Do you have books by Anushka Ravishankar in your school library? No, she’s not the daughter of Pandit Ravi Shankar! And if you don’t have her books in your library, you don’t know what you’re missing out on.
Known for her versatility and flair to write nonsense verse, Anushka Ravishankar – an award-winning children’s author – has written more than 25 books, many of which have been translated into several languages. Some of her popular books are Moin and the Monster (Duckbill), Excuse Me, Is This India? (Tara Books) and The Rumour (Karadi Tales). She is also the co-founder of Duckbill, a wonderful publishing house for children and young adults.
In a short interview with Hippocampus, she offers ideas on promoting reading, recommends lovely children’s books and fiercely guards her secret cure to a writer’s block. Excerpts from the interview with Anushka Ravishankar:
What inspires you to write for children?
That’s a difficult question to answer. Maybe because I liked being a kid, and never quite gave it up. Maybe because when writing for kids I can be funny, silly and playful. The fact is that when I write for kids, I’m essentially writing for myself!
Tell us about a book that you loved as a child and that you revisit even today.
All the William books by Richmal Crompton!
What are three effective ways in which schools can promote reading for joy?
Effective promotion of joy is a bit of an oxymoron, isn’t it? As adults, in school or at home or in libraries, all we can do is surround children with lovely books, and hope that they discover the joy for themselves. Give them time to wander among books, do readings from books, perhaps, so that the reluctant readers have a chance to see what fun books can be … most importantly, let them choose. I find half the problem is when children are forced to read books that they’re not excited by.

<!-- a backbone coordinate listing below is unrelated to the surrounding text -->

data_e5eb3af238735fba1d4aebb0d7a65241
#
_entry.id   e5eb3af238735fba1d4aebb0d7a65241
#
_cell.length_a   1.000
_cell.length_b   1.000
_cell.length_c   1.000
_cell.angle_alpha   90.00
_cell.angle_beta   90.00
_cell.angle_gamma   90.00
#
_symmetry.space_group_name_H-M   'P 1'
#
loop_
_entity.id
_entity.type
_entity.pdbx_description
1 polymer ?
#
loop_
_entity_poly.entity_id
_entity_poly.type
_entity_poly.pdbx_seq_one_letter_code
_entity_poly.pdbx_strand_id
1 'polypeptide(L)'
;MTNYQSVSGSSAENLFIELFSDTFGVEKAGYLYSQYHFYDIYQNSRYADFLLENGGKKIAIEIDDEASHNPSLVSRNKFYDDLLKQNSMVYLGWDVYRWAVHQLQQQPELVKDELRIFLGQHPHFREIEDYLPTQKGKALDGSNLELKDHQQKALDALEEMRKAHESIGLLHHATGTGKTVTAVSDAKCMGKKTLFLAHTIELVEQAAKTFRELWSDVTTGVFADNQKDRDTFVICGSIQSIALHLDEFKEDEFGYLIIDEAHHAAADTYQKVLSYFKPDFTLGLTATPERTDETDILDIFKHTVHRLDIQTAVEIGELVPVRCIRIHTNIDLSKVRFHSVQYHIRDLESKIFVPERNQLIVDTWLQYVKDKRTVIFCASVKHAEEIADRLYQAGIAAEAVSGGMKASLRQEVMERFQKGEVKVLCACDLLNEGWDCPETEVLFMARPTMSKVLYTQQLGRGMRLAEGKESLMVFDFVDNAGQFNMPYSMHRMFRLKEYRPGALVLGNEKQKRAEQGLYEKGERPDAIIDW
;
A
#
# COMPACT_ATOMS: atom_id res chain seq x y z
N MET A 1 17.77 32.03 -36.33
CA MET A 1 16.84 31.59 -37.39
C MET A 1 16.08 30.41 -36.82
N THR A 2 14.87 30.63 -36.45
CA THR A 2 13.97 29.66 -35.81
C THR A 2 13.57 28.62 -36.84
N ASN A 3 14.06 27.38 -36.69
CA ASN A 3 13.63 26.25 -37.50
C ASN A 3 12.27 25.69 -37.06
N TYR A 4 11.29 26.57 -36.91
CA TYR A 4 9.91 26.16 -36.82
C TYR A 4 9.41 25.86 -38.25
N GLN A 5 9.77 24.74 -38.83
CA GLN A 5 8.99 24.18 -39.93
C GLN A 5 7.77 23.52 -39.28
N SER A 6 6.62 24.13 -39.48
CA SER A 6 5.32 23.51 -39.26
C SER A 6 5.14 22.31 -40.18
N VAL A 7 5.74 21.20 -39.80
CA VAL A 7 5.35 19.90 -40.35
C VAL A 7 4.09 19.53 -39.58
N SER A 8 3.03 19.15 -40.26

Name three contemporary authors who you feel children should be introduced to.
Hilary McKay, David Almond, Frances Hardinge!
Which are five books that every school library must own?
Hmm, five are too few, but here you go: Harriet the Spy by Louise Fitzhugh, All the Dr Seusses (more than five, sorry!), Skellig by David Almond, A Face Like Glass by Frances Hardinge, Saffy’s Angel by Hilary McKay
What do you usually do when you experience writer’s block?
Stop writing! Really, I’ve never found the solution, and if someone does, they should bottle it and sell it.
If you could become any book character for a day, who would you choose to be?
This one is from a young adult (almost adult) book: Atticus Finch of To Kill a Mockingbird. One of my all-time favourite characters from an all-time favourite book.
How do you respond when people ask if you are Pandit Ravi Shankar’s daughter? Don’t tell us people don’t confuse you with musician Anoushka Shankar!
I tell them I forgot to bring my sitar. Yup, it happens all the time.